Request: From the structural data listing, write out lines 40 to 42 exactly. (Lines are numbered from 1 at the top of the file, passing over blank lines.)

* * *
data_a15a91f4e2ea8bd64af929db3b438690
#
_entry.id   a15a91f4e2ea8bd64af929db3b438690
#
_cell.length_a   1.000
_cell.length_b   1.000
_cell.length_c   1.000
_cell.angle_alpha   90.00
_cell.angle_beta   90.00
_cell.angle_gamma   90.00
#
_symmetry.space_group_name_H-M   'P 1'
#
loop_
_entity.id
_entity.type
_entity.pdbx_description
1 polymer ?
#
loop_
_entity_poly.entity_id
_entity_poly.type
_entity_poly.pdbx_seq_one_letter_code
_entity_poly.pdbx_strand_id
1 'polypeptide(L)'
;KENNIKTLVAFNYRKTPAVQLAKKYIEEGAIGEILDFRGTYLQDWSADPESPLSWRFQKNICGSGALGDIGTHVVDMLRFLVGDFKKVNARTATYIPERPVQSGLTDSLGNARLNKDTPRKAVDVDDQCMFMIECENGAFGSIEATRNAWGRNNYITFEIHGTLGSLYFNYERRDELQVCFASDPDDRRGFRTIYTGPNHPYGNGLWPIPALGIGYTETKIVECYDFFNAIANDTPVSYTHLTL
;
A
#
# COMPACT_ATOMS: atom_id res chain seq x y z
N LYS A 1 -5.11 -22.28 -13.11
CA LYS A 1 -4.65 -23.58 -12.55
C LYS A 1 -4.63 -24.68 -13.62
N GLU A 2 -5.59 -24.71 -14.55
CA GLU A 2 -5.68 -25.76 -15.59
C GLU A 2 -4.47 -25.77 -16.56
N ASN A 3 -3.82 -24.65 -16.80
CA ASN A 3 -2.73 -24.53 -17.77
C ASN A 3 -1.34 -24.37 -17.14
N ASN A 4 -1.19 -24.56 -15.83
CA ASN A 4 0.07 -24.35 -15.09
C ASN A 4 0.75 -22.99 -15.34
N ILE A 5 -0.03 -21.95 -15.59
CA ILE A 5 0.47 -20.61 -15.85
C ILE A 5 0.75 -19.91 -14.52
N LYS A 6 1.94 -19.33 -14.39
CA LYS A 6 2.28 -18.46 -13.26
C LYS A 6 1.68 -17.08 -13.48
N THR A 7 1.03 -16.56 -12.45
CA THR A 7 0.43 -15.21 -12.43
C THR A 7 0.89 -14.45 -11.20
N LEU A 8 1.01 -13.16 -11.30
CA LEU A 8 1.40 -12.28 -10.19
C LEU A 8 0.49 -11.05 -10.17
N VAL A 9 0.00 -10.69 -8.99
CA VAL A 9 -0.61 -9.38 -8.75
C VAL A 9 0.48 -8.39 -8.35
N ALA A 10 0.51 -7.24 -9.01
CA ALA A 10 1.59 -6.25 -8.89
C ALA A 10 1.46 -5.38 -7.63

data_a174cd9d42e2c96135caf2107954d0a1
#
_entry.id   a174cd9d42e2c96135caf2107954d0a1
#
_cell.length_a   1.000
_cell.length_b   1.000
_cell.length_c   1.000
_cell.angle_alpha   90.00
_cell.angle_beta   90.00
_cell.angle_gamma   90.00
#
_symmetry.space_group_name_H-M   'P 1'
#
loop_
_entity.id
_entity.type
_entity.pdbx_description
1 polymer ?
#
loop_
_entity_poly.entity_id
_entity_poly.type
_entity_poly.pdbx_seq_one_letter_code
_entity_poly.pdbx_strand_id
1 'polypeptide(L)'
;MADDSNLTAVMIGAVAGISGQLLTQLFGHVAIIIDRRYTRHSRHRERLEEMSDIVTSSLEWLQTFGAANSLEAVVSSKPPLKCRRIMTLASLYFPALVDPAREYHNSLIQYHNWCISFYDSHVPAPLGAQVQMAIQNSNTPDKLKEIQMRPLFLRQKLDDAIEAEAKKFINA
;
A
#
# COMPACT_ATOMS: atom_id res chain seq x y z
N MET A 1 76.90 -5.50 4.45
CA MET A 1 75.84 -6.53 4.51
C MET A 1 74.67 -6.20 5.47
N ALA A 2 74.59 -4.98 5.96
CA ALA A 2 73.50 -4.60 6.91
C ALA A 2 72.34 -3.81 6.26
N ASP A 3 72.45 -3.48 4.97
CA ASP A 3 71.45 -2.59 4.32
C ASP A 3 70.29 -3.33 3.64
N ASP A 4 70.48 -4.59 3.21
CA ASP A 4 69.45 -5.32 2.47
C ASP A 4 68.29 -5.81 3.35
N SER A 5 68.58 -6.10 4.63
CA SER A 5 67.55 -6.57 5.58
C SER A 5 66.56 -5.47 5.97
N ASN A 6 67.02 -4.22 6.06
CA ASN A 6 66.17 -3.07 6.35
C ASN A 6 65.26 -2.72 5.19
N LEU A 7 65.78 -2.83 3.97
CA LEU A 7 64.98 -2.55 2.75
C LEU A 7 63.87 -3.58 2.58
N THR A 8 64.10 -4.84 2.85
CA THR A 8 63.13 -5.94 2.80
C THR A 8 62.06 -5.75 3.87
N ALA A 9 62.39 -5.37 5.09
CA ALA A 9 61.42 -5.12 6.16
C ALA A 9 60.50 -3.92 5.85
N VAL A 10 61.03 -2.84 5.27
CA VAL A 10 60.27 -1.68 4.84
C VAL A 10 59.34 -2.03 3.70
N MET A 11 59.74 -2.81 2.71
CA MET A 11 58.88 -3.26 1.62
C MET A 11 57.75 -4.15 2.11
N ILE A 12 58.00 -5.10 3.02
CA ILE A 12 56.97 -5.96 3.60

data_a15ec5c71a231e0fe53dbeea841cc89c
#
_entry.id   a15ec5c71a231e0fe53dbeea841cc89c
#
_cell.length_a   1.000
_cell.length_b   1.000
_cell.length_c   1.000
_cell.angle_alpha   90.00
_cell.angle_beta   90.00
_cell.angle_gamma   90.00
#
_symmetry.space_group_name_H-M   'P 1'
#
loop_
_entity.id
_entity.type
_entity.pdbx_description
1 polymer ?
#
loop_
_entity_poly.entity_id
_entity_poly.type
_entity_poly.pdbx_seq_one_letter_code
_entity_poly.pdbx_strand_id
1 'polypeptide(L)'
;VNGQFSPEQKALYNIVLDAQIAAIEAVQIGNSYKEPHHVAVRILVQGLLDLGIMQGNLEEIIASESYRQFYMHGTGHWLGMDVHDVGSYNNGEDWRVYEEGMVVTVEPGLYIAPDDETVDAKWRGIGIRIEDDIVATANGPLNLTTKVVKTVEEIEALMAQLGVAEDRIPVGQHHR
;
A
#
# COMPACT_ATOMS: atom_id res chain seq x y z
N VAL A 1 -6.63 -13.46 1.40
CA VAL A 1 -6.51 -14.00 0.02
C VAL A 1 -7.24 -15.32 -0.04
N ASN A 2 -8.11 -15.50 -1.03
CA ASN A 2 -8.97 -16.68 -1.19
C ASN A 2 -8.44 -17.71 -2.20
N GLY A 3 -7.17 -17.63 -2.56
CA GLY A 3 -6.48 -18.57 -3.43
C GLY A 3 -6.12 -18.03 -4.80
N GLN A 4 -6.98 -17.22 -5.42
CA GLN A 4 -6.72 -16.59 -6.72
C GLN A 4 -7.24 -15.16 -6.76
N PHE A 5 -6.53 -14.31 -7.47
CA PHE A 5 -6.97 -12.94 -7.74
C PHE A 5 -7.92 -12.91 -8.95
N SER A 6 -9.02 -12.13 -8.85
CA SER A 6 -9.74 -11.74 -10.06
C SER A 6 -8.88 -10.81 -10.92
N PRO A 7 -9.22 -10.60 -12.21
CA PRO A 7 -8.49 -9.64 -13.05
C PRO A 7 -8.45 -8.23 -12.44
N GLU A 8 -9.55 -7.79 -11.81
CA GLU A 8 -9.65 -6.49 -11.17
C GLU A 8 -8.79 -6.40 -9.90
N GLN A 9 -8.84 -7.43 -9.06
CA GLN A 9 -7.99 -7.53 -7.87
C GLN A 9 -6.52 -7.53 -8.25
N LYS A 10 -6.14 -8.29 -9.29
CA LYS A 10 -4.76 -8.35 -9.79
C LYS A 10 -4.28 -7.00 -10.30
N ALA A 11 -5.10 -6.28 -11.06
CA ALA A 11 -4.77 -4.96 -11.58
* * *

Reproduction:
N ASN A 4 -1.19 -24.56 -15.83
CA ASN A 4 0.07 -24.35 -15.09
C ASN A 4 0.75 -22.99 -15.34